Theme: “We love to expect, and when expectation is either disappointed or gratified, we want to be again expecting.”
-- Samuel Johnson
Semyon Varlamov gives teasing glimpses of what he can be. In 51 NHL games (regular season and playoffs), he is 29-13-7, 2.51, .913, with four shutouts. Not bad for a goaltender who just turned 22. This year, Varlamov finished the regular season 15-4-6, 2.55, .909, and two shutouts, a performance that would appear to position him to permanently take over the number one goaltending job for the Capitals next season.
That’s the good news. But look at the ten-game splits a little more closely, and you can start to see the blemishes…
First, there is the matter of his missing the entirety of the fourth, fifth, and sixth segments of the season. Varlamov went down to an injury in early December, going on the shelf with a groin injury right after shutting out the Tampa Bay Lightning 3-0 on December 7th. He would end up missing two months of the season, returning on February 11th against Ottawa.
By that time, Jose Theodore was in the midst of his 20-0-3 finish to the season (he was 10-0-1 at the time). Varlamov appeared in only ten of the last 22 games of the season and did not thrive with the uneven work. He finished the regular season 3-3-4, 3.08, .885. What is worse, he did so facing weak competition. In those ten appearances he faced what would be playoff teams only three times (Ottawa, Pittsburgh, and Boston). He was 1-1-1, 3.91, .874 against those teams.
In fact, Varlamov had a comparatively weak record against playoff teams in the East overall. He was 3-2-2, 3.40, .891, and one shutout in seven decisions. He also had a more difficult time away from home, going 6-2-4, 3.05, .894, with one shutout.
Varlamov was a very good goaltender when defending his net at even strength. Of 46 goaltenders appearing in at least 25 games, he finished tied for sixth overall – with the Rangers’ Henrik Lundqvist – in save percentage (.929). His performance deteriorated some when the Capitals were on the power play, finishing 24th among those same 46 goaltenders in save percentage (.909). However, he was among the worst goaltenders in the league when the Caps were shorthanded. Only Vesa Toskala had a worse save percentage (.788) than did Varlamov (.802).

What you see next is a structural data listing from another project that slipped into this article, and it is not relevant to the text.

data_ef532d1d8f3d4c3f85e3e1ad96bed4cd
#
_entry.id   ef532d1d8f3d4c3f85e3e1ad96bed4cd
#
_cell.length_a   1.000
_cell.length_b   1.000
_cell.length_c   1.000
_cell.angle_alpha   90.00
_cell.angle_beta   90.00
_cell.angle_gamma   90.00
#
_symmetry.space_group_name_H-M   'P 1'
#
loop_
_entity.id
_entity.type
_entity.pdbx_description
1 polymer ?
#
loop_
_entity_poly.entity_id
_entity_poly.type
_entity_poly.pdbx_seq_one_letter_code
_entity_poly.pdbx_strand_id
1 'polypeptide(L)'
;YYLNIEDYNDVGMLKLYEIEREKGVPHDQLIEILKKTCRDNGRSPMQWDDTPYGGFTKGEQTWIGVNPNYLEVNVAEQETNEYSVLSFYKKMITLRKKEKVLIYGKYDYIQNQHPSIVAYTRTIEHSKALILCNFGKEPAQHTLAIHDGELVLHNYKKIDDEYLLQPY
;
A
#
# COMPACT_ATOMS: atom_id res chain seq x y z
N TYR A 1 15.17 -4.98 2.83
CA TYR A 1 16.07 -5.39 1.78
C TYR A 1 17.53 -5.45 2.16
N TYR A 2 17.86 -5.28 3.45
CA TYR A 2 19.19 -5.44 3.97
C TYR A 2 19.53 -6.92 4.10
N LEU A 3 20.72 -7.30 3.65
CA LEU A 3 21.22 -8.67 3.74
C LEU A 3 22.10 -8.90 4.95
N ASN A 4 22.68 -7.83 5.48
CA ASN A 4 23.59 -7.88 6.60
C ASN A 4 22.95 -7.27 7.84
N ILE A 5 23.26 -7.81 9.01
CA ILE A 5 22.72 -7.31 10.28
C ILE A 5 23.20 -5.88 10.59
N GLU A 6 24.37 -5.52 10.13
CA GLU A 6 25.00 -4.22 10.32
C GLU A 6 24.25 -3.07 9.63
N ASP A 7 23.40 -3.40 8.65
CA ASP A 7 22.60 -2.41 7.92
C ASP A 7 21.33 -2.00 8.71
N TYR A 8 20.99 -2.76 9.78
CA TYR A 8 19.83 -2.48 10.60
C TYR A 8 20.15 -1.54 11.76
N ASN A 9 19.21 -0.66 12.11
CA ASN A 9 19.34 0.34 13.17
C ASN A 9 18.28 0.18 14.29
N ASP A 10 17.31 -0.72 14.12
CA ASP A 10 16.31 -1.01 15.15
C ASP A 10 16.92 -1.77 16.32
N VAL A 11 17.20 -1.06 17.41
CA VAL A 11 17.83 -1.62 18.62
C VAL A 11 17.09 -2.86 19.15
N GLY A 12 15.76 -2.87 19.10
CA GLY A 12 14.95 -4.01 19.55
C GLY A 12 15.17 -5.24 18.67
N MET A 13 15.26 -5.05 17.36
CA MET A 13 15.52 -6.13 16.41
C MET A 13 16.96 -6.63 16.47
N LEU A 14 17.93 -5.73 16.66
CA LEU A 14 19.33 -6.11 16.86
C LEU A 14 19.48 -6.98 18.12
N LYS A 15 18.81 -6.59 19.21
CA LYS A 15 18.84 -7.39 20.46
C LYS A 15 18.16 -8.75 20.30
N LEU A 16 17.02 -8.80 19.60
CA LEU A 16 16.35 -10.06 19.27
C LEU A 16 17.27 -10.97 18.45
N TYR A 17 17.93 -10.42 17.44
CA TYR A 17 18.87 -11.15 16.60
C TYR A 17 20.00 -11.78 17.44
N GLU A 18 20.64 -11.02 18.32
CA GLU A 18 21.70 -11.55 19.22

In the playoffs, Varlamov reprised his role of last season, coming to the rescue in relief of a shaky Jose Theodore. He did not have as scorchingly brilliant a performance against Montreal that he had against the Rangers in his first tour in the role, going 3-3, 2.41, .908. But comparing his playoff performance with, say, the goaltenders facing one another in the finals, one can see where he has to elevate his game. His save percentage in the six games at even strength of .924 is comparable to that of Chicago’s Antti Niemi (.927), although both trail Michael Leighton’s .951. But when shorthanded, while Leighton (.923) and Niemi (.913) have seen little drop-off in performance, Varlamov trailed badly at .828. Penalty killing was a problem for the Caps all season, but as the saying goes, your goaltender has to be your best penalty killer. Varlamov was not that for the Caps.
The injury to Varlamov denied the young goalie any sense of continuity to his season. He was injured in the midst of perhaps his best stretch of goaltending for the year, and he did not get enough steady work upon his return to get into any sort of rhythm. In the playoffs, his play certainly was not the primary cause of the Caps’ disappointing loss to the Canadiens, but he did not have an especially impressive series, especially against Montreal’s power play. He and the Caps are going to have to improve in this area to become a more difficult team to play against.
Next year, Varlamov is the prohibitive favorite to start the year as the number one goaltender, although given Michal Neuvirth’s performance last year and this, especially in the AHL playoffs, Varlamov will be pushed for that job. What is sometimes easy to forget is that goaltenders often take a while to mature. For example, of the 26 goaltenders selected in his 2006 draft class, Varlamov is second in regular season games played so far in the NHL (32). Only Steve Mason (112) has more. In fact, he has more games played than the other five goalies with NHL experience combined (note that Michal Neuvirth is third on this list with 22 games played). None of the goalies in the 2006 draft class has had Varlamov’s amount of playoff experience.
Varlamov can be spectacular when he’s on. He can look lost when he’s not. Taking over the number one goaltender job will give him the added responsibility of being more consistent, of being able to carry his team for stretches. He certainly seems to have the talent. Now he has to add the maturity and experience to reach that level of play. But for this year…